Jazz singer Carol Sloane died on January 23rd she was 85. Though she was a Columbia artist in the 1960s, it is for her late career renaissance that she will be remembered. She grew up in Rhode Island, a member of her church choir, and began singing for a local big band at age 14. In 1958 she joined the joint band of Les and Larry Elgart. When the brothers split to form their own bands she continued with Larry Elgart’s group for another two years of touring. It was during that time that she changed her name legally to Carol Sloane (née Carol Morvan).
After getting noticed at the 1961 edition of the Newport Jazz Festival she signed a contract with Columbia in 1962, releasing two albums. She headlined nightclubs and shared the stage with notable musicians including Coleman Hawkins, Ben Webster and Clark Terry. She sometimes substituted for Annie Ross in the vocal trio Lambert, Hendricks and Ross. She appeared on the Tonight Show and was regularly heard on Arthur Godfrey’s radio program, famous comedy acts opened for her at major venues, she had a promising career. In 1965, at Columbia’s invitation, Carol Sloane found herself sitting in the dugout for The Beatles famous Shea Stadium concert. It was there, she later said, she realized that jazz was out and rock was in.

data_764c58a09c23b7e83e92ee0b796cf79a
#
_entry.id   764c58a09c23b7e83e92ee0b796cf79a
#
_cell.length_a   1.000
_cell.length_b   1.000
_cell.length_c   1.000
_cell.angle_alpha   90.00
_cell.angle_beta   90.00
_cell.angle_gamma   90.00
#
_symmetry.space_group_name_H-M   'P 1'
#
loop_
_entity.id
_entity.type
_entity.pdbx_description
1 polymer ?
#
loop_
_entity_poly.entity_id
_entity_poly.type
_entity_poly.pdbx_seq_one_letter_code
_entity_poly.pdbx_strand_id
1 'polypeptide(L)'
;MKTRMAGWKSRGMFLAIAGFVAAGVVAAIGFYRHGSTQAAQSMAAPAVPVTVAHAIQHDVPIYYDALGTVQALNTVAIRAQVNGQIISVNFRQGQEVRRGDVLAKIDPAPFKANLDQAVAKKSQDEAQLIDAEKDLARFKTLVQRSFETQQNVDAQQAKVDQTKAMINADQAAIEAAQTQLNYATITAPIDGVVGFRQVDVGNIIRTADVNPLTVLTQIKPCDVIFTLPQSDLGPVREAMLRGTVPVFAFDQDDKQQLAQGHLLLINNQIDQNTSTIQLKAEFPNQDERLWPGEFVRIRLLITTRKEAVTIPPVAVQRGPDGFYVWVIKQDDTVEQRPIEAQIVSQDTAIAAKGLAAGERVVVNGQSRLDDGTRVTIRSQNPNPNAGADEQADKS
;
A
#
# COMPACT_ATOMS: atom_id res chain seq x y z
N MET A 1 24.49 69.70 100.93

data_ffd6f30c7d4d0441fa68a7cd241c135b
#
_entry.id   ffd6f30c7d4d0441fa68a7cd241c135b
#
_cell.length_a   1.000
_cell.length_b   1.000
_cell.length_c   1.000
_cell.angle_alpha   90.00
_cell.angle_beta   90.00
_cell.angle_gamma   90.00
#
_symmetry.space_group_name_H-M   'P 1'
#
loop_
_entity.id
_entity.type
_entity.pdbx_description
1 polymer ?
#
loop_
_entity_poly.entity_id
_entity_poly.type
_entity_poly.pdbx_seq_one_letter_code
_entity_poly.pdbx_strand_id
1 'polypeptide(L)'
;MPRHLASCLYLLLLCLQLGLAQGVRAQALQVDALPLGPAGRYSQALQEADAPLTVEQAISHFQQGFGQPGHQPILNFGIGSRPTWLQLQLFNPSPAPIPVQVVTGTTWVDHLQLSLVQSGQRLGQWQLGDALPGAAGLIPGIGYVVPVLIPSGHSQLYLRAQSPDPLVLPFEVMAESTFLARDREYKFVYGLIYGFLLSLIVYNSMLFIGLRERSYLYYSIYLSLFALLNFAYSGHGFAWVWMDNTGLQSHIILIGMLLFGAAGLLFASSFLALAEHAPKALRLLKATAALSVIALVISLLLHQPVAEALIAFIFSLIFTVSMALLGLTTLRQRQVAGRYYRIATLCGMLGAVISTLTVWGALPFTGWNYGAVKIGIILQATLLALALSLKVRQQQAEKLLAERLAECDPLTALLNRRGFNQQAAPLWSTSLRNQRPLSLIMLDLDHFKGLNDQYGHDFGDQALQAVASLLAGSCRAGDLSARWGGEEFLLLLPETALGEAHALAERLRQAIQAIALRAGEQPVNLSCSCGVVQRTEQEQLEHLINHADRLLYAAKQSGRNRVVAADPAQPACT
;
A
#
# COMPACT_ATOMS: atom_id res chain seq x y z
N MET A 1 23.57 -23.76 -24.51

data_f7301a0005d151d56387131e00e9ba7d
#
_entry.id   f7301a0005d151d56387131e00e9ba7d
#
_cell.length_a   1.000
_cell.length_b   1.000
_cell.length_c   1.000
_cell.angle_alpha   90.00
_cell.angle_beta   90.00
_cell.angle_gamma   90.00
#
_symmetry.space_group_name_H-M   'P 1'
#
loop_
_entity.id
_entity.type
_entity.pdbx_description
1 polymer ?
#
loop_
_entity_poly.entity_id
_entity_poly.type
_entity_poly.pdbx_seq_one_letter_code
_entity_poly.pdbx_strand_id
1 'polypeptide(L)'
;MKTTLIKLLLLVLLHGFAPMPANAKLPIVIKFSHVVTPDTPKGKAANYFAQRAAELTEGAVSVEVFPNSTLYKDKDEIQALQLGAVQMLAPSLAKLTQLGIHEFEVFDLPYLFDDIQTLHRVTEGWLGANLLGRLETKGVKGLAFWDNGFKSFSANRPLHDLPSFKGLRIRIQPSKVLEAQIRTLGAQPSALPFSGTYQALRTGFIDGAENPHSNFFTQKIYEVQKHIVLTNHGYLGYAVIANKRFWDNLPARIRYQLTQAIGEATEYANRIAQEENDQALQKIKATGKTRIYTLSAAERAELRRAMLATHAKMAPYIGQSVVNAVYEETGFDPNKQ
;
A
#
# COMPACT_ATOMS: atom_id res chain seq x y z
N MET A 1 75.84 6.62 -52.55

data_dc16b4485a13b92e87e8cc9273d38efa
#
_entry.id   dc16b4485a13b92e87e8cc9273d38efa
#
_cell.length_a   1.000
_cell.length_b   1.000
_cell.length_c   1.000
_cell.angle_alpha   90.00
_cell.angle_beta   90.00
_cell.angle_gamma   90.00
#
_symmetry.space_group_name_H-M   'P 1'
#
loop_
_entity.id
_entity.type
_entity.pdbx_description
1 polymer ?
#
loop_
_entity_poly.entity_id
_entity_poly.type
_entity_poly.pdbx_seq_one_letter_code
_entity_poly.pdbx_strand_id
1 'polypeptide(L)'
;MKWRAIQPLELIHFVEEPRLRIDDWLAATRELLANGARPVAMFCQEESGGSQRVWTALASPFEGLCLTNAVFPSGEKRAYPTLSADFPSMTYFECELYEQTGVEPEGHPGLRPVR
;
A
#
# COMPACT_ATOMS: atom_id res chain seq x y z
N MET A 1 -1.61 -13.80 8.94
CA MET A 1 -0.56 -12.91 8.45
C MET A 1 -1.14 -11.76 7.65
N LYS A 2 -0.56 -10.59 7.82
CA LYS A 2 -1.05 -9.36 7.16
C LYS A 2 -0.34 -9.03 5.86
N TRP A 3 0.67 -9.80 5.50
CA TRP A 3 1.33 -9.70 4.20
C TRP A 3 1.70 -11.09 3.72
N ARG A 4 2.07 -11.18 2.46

Lamenting that she had been born a few years too late, she took a hiatus from music from 1969 to 1977. In the late 70s she made a brief return to performing and recorded several albums. Her late career began in earnest after 1985 when she began reaching out to her old contacts and booking gigs. In 1989 she released the first of more than a dozen new albums, the last of which, Live at Birdland, came out last year in anticipation of a forthcoming documentary about her life. Her late career albums, on a number of labels including Arbors, featured collaborations with musicians including, Ben Webster, Roland Hanna, Joe Puma, Phil Woods Clark Terry, Ken Peplowski, and more. They drew critical praise, found her adoring fans, and cemented Carol Sloane’s status as a major jazz singer.